LT: I usually take 20 minutes before the show to replay all the guitar solos from the songs that I have to play on stage. This is something that I need to do before facing my live concert, because my memory maybe is not good enough since I'm concentrating on so many things. This helps the music to not only be absorbed by my brain but also to be absorbed by my fingers and my hands. I don’t think that I can go on stage without practicing guitar at all and just begin to play. However, this happened before because sometimes when you perform, especially at festivals, you never know when you have to enter, so you have to be ready quickly and sometimes you cannot decide that you will have 20 minutes to rehearse. So you may have just 5 minutes to review your most difficult guitar solo. I start of course by reviewing the most difficult guitar solos to absorb them in my hands and if I can play them through even one time, then it’s great to go on stage because I feel ready.

MP: When you practice guitar at home, what are the steps that you take to solve your guitar playing problems? So when you are faced with a difficult section of the music, such as in a guitar solo for example, what are the steps that you take to improve those difficult areas of the music?

LT: Well, this is what I think is typical for the guitar player who wants to learn something. I think that I isolate the guitar lick or the part that gives me many problems and I try to really work hard on that. After I have solved the problem, then playing that part feels different (easier). This is always like this, especially since I love to play a lot of classical pieces and I always find that in every 3-4 measure section there is one part that is more difficult to play than the rest. So for sure you have to approach things in this way (by isolating difficult areas) because otherwise you start playing the music at a certain metronome tempo and then you must slow down when you face the problem section. So if you want to one day start playing everything at the same consistent tempo with good results, you have to at first slow down the speed and do the typical things that every guitar teacher suggests to do to guitar students. So I take the most challenging guitar part and play it 10 times more than the others until it becomes much easier for me.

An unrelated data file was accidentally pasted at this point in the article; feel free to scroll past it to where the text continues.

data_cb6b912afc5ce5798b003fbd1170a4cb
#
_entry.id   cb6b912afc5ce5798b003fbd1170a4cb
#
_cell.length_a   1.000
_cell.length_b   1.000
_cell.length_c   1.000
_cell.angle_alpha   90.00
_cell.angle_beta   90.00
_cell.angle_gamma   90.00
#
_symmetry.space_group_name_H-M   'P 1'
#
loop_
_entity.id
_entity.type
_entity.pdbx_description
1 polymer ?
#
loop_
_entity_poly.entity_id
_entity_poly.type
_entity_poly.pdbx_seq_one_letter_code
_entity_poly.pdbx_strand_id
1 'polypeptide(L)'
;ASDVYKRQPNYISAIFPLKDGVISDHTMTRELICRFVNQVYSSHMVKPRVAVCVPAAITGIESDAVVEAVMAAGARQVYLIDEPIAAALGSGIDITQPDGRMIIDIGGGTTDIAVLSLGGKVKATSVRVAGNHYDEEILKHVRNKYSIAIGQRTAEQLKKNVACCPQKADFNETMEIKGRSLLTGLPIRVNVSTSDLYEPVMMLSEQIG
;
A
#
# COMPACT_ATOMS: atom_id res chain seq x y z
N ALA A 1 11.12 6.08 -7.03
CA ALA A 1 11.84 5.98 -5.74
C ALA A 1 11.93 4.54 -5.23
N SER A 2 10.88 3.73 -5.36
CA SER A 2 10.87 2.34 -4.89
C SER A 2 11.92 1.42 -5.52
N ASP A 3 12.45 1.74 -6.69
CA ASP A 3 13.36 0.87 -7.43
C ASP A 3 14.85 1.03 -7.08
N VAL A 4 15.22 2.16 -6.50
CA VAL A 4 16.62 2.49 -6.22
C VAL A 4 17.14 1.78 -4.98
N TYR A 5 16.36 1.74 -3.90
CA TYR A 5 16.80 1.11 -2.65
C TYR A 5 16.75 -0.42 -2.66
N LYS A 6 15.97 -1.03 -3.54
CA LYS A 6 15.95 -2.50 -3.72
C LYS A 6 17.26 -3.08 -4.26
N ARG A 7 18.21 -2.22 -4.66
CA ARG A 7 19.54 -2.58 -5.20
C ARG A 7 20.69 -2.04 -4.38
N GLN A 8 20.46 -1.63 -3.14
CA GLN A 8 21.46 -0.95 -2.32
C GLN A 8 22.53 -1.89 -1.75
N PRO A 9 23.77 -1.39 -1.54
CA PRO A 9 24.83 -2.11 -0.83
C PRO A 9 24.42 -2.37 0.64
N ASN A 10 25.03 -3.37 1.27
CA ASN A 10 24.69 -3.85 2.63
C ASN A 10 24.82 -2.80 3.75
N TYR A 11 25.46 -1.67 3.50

MP: What do you think makes you different from all the other guitar players who also wish to reach a high level of guitar playing but are having a hard time improving their musical skills?

LT: I think that I need to make a distinction in this case between “composition” and “execution” (performance). For example, in my case I wanted to become a guitar player so that I could COMPOSE the guitar solos that I liked to hear. Many other guitar players want to learn to play just because they love the guitar and thus they become more like “executors” (performers). So in my case, giving priority to the composition has made the difference. For me, I think that I became more famous because of the songs and the guitar solos I composed. So I think that if we check the statistics, they will show that one has a greater chance of becoming famous for their compositions than for their execution (performance) of music. This can be proved by going to YouTube where there are thousands of guitar players playing guitar fast and perfectly, but in the end they are just “there” (in their bedroom), showing off their guitar playing skills and we never hear about one of their guitar solos in an album. This might be the problem. I think the people in general feel more reward (enjoyment) when they listen to a great sounding guitar solo than when they see a person showing off their guitar playing skills. So I think this is very important, however I also think that guitar players need to LOVE the process of becoming better musicians and being able to play great guitar solos that everyone can appreciate. I think that this is the main thing that makes myself different, because I developed in a particular style and because I admired great guitar players such as Jason Becker and Marty Friedman of Cacophony, Malmsteen and many others of the Neoclassical age. Of course, if you asked me to play jazz, the result would be something else, because I never developed the particular skills in that style. So this is what I really suggest to every guitar player: find your own musical style, and instead of becoming a great “executor” (performer) and going faster than the speed of light, work to develop a great taste of how to compose music, so that one day, sooner or later you can show off the album you recorded.